A vast majority of companies – 85% – are likely to more closely monitor the performance of their applications and networks, including WiFi, specifically because of potential strain due to employees accessing Olympic content, with 42% of these same companies being very likely to monitor more closely.
Only 2% stated that they were very unlikely to monitor any differently during the Olympics, in a global snapshot survey by Riverbed Technology that looked to see how companies would be approaching any potential critical business application and network strain from employees streaming Olympic coverage and accessing associated content online at the office.
“As athletes prepare for the games, IT organisations need to prepare for the significant increase in network traffic that will occur as a result of employees accessing and streaming online content and applications, and the related increase in volatility of that network demand,” says Mike Sargent, senior vice-president and GM: SteelCentral at Riverbed. “It is crucial for companies to shine a spotlight on the current and anticipated end-to-end performance of business critical applications, especially during major events such as the Olympics.
“Riverbed delivers that spotlight with our SteelCentral solutions – which provides visibility from the end user device, across the networks, the cloud, the infrastructure, and the apps to help assure great app performance in times of high and volatile network demand.”
Companies expected employees to access Olympic content using the company’s networks, including WiFi, most frequently via their desktops and laptops (48%); followed by smartphones (34%); and then tablets or other non-smartphone devices (18%).
At 44%, Brazil was the only country surveyed that believed by a slight margin that most of its employees would access Olympics games coverage at work more from smartphones than desktop or laptop computers, tablets or other non-smartphone devices.
The reason for monitoring employees’ access to Olympic content could potentially be linked to companies being unable to quickly pinpoint and resolve performance issues of critical business applications: fewer than half of the companies surveyed, 43%, were very confident that their organisations could safeguard critical applications during high network traffic events such as the Olympics; while 12% were not confident that their companies could handle the added strain and traffic.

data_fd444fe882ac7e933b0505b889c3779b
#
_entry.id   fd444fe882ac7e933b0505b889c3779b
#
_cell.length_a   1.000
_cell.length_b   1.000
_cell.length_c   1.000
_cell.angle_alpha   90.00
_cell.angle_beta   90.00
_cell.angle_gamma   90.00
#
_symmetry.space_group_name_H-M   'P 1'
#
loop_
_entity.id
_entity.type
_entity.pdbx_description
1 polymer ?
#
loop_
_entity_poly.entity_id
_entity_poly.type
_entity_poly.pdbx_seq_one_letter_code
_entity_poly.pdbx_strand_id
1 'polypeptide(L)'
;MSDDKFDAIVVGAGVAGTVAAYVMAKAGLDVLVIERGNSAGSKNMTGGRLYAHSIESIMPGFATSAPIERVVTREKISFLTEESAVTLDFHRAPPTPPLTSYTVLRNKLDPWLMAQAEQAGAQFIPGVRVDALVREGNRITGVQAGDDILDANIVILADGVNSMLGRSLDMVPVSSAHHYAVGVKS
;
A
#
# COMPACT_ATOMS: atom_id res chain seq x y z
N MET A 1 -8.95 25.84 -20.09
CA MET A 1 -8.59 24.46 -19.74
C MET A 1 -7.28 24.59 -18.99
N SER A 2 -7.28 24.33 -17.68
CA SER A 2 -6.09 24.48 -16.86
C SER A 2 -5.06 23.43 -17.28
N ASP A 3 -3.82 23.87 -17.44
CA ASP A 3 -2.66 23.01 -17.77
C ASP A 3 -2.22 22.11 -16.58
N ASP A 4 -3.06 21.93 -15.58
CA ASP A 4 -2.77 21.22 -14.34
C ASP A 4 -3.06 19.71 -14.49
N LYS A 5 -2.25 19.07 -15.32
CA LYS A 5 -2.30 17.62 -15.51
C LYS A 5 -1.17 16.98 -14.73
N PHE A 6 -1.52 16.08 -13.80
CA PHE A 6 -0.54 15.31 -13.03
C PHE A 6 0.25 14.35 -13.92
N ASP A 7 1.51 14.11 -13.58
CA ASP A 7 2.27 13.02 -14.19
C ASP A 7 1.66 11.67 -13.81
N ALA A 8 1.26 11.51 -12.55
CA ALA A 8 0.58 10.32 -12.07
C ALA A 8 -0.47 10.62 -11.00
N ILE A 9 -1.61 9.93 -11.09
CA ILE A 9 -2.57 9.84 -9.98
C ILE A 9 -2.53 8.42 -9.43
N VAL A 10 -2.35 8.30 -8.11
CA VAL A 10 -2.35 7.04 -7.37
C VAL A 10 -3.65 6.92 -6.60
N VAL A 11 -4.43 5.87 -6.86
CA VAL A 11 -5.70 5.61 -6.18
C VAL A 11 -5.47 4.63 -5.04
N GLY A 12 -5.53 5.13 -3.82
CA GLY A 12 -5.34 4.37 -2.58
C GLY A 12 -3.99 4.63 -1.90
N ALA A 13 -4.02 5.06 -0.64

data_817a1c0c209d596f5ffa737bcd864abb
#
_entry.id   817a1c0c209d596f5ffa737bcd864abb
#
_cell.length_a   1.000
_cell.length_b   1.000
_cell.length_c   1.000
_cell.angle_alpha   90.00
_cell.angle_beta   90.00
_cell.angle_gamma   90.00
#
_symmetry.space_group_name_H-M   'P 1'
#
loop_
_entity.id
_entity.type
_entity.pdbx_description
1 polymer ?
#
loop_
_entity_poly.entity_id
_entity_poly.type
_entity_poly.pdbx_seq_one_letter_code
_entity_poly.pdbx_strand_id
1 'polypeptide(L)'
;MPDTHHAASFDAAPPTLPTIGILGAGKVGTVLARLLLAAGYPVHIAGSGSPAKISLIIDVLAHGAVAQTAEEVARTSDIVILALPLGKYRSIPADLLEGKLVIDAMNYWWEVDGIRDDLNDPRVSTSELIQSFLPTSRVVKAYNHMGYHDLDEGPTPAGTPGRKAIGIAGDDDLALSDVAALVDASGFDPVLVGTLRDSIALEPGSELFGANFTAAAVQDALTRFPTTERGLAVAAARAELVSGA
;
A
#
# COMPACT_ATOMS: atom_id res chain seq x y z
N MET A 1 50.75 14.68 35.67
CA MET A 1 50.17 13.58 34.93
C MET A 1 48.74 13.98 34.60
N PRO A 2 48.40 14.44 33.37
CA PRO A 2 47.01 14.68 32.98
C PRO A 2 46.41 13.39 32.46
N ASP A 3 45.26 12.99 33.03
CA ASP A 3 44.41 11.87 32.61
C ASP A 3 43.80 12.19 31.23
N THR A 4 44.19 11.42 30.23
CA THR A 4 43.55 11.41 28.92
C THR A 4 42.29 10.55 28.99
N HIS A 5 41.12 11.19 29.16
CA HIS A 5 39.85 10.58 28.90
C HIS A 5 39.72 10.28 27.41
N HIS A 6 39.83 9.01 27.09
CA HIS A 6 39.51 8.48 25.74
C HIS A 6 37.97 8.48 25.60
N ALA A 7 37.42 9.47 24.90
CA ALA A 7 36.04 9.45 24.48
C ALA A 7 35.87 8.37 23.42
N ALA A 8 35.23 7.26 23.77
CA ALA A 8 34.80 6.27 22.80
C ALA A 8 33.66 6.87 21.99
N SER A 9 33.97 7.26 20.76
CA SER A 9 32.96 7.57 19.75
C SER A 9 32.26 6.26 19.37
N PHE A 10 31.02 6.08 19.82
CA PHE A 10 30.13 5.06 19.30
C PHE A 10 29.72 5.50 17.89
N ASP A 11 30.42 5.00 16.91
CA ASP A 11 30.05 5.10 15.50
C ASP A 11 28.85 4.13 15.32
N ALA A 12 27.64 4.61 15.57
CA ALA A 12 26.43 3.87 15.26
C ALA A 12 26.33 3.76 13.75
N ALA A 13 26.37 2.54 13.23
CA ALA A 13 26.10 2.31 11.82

In one of the most revealing statistics, companies were asked if they’ve had an issue, even once, with their networks, including WiFi, specifically because employees were accessing content during a popular event such as the Olympics. The majority of companies responded yes (69%), with 30% of these same companies saying that they have experienced more than one episode of issues.
The survey also found that the majority (70%) of companies said they would limit or probably limit employees from accessing Olympic content through company networks, including WiFi, in some way, with 24% saying they will definitely limit content and 46% saying they would probably limit content.
Riverbed offers some tips on how companies can alleviate strain on their networks:
* Implement real-time end-to-end monitoring for visibility into network and applications.
* Prioritise and optimize company network traffic while reserving bandwidth for business critical applications.
* Distinguish between company assets and BYOD. Allowing BYOD doesn’t mean that employees can bring any device of their choice and be given unmitigated access to the corporate network.
* Team spirit is not just for the athletes competing in the Olympics: bring siloed IT teams together to plan for any high-priority network events during this time.
* Provide employees TVs for viewing in common areas to ease load on network.